Site hosted by Build your free website today!
The Trinity Delusion An examination of the doctrine of the Trinity

John 20:28

"And Thomas answered and said to him, `My Lord and my God.'"

The Trinitarian Claim

Trinitarians claim that Thomas himself is here identifying Jesus as "God" and they further claim that Jesus' response to Thomas confirms his words to Jesus that he is indeed "God."

Examination of the Claim

1. Thomas said these words to Jesus

The text plainly states that Thomas said these words directly to Jesus.

Thomas answered and said to Him, "My Lord and my God!"

Jesus said these words directly to Peter:

21 From that time Jesus began to show His disciples that he must go to Jerusalem, and suffer many things from the elders and chief priests and scribes, and be killed, and be raised up on the third day. 22 Peter took him aside and began to rebuke him, saying, “God forbid it, Lord! This shall never happen to you.” 23 But he turned and said to Peter, “Get behind Me, Satan! You are a stumbling block to me; for you are not setting your mind on God’s interests, but man’s.” Matthew 16:21-23

We shall see that Jesus said this to Peter for the same reason Thomas said what he said to Jesus.

2. The Immediate Context: Seeing and Believing

Both the preceding and following context concern seeing and believing.

Then He said to Thomas, "Reach here with your finger, and see my hands and reach here your hand and put it into my side; and do not be unbelieving, but believing. Thomas answered and said to Him, "My Lord and my God!" Jesus said to him, "Because you have seen me you have believed. Blessed are they who did not see and yet believed."

3. The Overall Context

The overall context militates against the Trinitarian claim where Jesus describes his Father as Mary's God, as opposed to himself, and John indicates that he writes this Gospel, including the account of Jesus and Thomas, not to tell us that Jesus is himself God but instead that Jesus is God's son:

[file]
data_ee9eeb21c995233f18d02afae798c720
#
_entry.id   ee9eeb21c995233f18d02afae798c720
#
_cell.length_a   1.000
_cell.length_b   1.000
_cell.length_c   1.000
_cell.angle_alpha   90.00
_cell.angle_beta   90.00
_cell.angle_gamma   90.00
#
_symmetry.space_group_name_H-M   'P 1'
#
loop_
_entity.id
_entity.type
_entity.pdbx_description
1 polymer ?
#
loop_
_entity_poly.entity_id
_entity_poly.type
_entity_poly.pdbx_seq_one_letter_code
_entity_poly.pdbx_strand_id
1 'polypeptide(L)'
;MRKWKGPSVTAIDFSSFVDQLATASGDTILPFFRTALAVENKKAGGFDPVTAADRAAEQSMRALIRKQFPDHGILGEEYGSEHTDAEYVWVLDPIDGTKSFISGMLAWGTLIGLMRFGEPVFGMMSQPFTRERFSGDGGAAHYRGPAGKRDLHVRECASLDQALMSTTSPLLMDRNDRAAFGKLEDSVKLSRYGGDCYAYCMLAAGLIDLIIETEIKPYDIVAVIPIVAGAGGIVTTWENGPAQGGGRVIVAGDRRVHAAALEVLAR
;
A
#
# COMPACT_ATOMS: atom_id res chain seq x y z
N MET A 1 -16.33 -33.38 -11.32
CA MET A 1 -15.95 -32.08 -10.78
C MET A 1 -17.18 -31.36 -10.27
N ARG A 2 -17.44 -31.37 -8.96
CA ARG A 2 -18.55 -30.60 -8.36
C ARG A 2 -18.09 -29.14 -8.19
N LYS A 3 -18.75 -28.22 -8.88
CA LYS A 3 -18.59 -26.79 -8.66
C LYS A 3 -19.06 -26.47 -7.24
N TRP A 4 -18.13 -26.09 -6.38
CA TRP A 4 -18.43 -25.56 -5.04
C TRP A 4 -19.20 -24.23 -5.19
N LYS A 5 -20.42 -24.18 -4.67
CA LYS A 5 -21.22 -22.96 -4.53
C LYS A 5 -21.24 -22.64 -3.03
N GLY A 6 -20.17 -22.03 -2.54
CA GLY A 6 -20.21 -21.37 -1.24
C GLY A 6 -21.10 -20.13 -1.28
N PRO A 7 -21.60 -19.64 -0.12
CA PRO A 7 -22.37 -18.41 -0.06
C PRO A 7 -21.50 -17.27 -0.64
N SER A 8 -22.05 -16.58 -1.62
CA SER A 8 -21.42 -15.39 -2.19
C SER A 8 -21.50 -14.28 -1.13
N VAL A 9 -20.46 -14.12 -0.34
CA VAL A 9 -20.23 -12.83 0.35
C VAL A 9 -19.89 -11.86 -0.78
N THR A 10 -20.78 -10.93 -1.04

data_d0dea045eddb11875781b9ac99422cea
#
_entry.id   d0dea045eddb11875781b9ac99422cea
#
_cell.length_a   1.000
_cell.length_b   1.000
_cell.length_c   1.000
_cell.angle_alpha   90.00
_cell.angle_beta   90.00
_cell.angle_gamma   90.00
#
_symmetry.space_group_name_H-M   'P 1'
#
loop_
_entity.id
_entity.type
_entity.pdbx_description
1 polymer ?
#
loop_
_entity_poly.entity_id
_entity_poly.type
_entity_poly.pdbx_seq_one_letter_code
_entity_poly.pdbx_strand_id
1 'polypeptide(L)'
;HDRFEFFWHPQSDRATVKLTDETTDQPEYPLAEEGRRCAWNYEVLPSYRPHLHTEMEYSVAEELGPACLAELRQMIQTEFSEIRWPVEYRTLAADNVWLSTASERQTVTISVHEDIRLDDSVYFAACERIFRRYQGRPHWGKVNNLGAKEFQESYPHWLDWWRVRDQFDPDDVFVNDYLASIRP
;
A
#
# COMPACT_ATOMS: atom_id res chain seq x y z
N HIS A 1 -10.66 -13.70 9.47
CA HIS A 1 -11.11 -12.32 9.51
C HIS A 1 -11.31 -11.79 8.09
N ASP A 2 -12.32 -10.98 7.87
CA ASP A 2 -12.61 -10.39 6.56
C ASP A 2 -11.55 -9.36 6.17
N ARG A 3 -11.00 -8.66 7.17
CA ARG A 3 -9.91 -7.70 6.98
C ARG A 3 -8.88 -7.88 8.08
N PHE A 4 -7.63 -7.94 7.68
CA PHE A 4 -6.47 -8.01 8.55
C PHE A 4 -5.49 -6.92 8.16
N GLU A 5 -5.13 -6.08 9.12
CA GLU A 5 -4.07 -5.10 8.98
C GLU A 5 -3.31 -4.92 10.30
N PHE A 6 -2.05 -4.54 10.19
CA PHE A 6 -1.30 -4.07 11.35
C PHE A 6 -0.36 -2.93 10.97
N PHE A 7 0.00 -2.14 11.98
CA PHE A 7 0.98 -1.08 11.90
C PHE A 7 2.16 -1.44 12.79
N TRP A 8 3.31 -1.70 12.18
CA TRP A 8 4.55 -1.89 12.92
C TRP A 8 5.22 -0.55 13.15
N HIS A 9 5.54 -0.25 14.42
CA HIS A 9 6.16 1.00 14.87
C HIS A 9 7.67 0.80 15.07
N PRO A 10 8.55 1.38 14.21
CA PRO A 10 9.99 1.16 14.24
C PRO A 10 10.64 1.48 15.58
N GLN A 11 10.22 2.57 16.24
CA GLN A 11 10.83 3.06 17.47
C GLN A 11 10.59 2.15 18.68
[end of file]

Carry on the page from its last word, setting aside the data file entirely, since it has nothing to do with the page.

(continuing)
We have seen the Lord. (20:25).

I ascend to my Father and your Father, and my God and your God. (20:17)

These things have been written so that you may believe that Jesus is the Christ, the Son of God and that believing you may have life in His name. (20:31).

Since John writes that we might have life believing in the name of Jesus, one should also be reminded of Jesus' words at John 17:3, "Father.... this is eternal LIFE that they may know You, the only true God, and Jesus Christ whom You sent."

4. The Greek Text

Thomas' words to Jesus in Greek literally read, "the Lord of me and the God of me." In Greek this is how one would refer to two persons. If one wanted to refer to one person he would say, "the Lord and God of me." This is confirmed by the first and Sixth Granville Sharp rules. However, Trinitarians make a convenient exception to the sixth rule for this particular verse.

There are actually TWO important things to see here. First, there is the fact that both nouns, (1) Lord, and (2) God, are each qualified by the definition article ('the'). Second, both nouns, (1) Lord, and (2) God, are qualified by the words "of me." This is also telling. Thomas could have said, "the Lord and the God of me." But he did not.

Analysis of the Evidence

1. The Granville Sharp First and Sixth Rules

The Granville Sharp First Rule of Greek Grammar states that when you have a TSKS construction, only one person is being identified. In simple terms, this means a THE-NOUN-AND-NOUN word construction. So if a person wanted to refer to Jesus as his Lord and God it would be stated in Greek as, "the Lord and God of me." Essentially, one definite article ("the") indicates one person is in view. Trinitarians insist upon this rule at Titus 2:13 and allow no one any exceptions. However, this is not the construction Thomas used at John 20:28. Thomas used the construction which Greek speakers used to refer to two persons.